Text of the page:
Turing Alan: biography, photo, work. Contribution to computer science

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Turing Alan: biography, photo, work. Contribution to computer science
Turing Alan: biography, photo, work. Contribution to computer science

Alan Mathison Turing is a world-famous genius scientist, codebreaker, computer science pioneer, a man with an amazing destiny, who had a significant impact on the development of computer technology.

Alan Turing: short biography

Alan Mathison Turing was born in London on June 23, 1912. His father, Julius Turing, was a colonial civil servant in India. There he met and married Alan's mother, Ethel Sarah. Parents permanently lived in India, and children (Alan and John, his older brother) studied in private homes in England, where they received a strict upbringing.

Alan showed his ability to exact sciences once during a picnic. To earn the approval of his father, the boy, through simple deductions, managed to find wild honey. To do this, he traced the lines along which the bees flew, and the direction of their flights. Then, mentally extending these lines, I found their intersection point, where I found a hollow with honey.

Turing Alan

Alan's outstanding ability in exact sciencesmanifested themselves while studying at the prestigious Shernborough School. In 1931, as a mathematical scholar, the young man continued his studies at King's College, Cambridge University. Upon graduation, he defended his dissertation on the central limit theorem of probability, which he rediscovered, not realizing the existence of a similar previous work. In the educational institution, Alan was a member of the Scientific Society of the College, his thesis was awarded a special award. This gave the young man the opportunity to receive a good scholarship and continue self-realization in the field of exact sciences.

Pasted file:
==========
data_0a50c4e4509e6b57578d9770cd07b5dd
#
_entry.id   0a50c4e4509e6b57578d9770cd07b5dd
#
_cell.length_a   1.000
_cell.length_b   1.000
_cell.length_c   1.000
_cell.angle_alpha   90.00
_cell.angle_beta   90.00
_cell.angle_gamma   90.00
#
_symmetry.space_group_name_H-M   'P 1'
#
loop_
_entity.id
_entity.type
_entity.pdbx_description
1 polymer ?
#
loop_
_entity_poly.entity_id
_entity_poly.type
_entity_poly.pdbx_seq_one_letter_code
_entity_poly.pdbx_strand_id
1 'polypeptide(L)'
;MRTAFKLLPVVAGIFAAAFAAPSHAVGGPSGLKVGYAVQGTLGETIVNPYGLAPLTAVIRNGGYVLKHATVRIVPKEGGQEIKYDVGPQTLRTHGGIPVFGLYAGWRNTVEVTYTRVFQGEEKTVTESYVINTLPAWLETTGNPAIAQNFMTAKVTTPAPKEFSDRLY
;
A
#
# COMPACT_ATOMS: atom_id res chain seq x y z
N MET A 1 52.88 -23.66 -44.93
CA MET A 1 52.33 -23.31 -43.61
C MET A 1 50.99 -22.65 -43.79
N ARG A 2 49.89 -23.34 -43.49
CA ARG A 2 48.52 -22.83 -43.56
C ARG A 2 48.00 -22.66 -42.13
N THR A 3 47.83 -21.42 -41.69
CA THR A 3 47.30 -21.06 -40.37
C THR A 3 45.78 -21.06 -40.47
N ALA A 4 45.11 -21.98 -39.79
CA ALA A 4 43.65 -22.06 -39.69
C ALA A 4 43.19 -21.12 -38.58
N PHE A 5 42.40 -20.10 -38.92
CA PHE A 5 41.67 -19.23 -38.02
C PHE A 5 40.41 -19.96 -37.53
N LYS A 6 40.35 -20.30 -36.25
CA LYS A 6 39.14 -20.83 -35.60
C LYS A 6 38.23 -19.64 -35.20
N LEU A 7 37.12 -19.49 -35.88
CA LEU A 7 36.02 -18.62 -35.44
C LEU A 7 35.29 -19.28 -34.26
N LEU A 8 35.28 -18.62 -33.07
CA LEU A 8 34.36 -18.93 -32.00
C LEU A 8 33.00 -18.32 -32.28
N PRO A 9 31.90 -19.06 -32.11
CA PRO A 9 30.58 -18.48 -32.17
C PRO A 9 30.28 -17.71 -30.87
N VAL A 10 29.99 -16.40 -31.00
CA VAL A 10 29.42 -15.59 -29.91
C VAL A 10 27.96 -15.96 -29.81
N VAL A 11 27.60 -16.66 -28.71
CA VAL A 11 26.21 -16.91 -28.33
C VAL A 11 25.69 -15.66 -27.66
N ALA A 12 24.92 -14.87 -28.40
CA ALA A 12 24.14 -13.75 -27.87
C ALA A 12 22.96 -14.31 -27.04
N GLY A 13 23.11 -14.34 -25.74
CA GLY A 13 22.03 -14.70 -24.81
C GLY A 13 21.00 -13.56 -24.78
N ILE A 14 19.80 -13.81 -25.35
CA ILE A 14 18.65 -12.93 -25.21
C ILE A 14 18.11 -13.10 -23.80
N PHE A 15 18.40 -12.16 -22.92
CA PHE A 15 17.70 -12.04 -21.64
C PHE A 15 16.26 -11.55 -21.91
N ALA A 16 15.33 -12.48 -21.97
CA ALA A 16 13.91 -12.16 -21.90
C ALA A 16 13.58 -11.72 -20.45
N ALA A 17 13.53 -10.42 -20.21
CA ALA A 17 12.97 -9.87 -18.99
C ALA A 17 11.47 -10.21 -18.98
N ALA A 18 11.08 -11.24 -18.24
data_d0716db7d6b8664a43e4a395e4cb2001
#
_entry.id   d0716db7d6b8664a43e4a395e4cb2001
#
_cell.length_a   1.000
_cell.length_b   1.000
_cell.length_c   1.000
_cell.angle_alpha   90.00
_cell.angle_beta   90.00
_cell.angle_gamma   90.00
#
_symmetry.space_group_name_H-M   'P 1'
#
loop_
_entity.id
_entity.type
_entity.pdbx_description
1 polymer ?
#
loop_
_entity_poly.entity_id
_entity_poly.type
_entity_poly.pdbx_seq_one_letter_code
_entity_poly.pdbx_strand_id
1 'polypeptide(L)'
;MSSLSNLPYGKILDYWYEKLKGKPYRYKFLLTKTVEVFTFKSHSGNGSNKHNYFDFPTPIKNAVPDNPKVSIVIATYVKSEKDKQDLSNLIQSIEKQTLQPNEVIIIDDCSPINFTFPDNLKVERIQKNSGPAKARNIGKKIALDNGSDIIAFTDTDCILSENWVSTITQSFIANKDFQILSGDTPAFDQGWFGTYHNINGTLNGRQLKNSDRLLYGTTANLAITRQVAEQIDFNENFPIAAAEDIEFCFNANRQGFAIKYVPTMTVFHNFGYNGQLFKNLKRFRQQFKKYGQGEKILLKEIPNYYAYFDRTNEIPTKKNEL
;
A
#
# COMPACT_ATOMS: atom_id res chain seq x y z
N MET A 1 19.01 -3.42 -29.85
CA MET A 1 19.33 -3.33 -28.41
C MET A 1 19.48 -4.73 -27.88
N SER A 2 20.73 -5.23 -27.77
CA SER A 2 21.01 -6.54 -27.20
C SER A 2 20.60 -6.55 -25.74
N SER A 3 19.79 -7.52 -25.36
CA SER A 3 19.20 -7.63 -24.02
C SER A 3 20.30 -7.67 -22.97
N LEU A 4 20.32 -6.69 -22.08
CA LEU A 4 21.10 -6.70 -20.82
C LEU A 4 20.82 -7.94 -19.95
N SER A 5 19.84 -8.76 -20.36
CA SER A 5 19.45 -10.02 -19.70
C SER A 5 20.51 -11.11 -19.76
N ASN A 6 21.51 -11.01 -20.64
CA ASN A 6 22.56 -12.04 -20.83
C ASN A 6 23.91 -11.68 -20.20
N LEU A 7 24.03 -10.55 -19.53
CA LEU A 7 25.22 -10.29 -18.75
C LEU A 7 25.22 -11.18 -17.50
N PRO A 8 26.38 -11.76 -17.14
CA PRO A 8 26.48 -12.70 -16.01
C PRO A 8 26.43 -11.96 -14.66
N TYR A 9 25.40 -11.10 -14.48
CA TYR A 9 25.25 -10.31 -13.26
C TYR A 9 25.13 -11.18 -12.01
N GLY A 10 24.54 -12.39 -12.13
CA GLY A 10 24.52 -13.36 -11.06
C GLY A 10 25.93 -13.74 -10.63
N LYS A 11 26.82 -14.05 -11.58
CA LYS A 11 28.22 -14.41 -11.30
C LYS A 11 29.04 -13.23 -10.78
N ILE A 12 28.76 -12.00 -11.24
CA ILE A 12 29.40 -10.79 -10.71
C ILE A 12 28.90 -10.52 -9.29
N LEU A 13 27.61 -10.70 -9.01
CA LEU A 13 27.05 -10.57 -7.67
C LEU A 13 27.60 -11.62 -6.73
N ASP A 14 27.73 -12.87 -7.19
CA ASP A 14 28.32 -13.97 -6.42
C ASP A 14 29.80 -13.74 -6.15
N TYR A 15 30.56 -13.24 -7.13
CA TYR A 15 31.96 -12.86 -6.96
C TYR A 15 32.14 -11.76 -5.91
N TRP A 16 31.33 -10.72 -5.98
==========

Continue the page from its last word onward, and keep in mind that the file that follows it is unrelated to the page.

Turing Machine

In 1935, the scientist Alan Turing first applied his abilities in the field of mathematical logic and began to conduct research that showed significant results a year later. He introduced the concept of a computable function that can be implemented on the so-called Turing machine. The project of this device had all the basic properties of modern models (step-by-step method of action, memory, program control) and was the prototype of digital computers invented ten years later. In 1936, the mathematician Alan Turing moved to America and got a job as a curator at Princeton University, in 1938 he received a Ph.D. and returned to Cambridge, having refused the offer of the mathematician John von Neumann to remain in this educational institution as an assistant.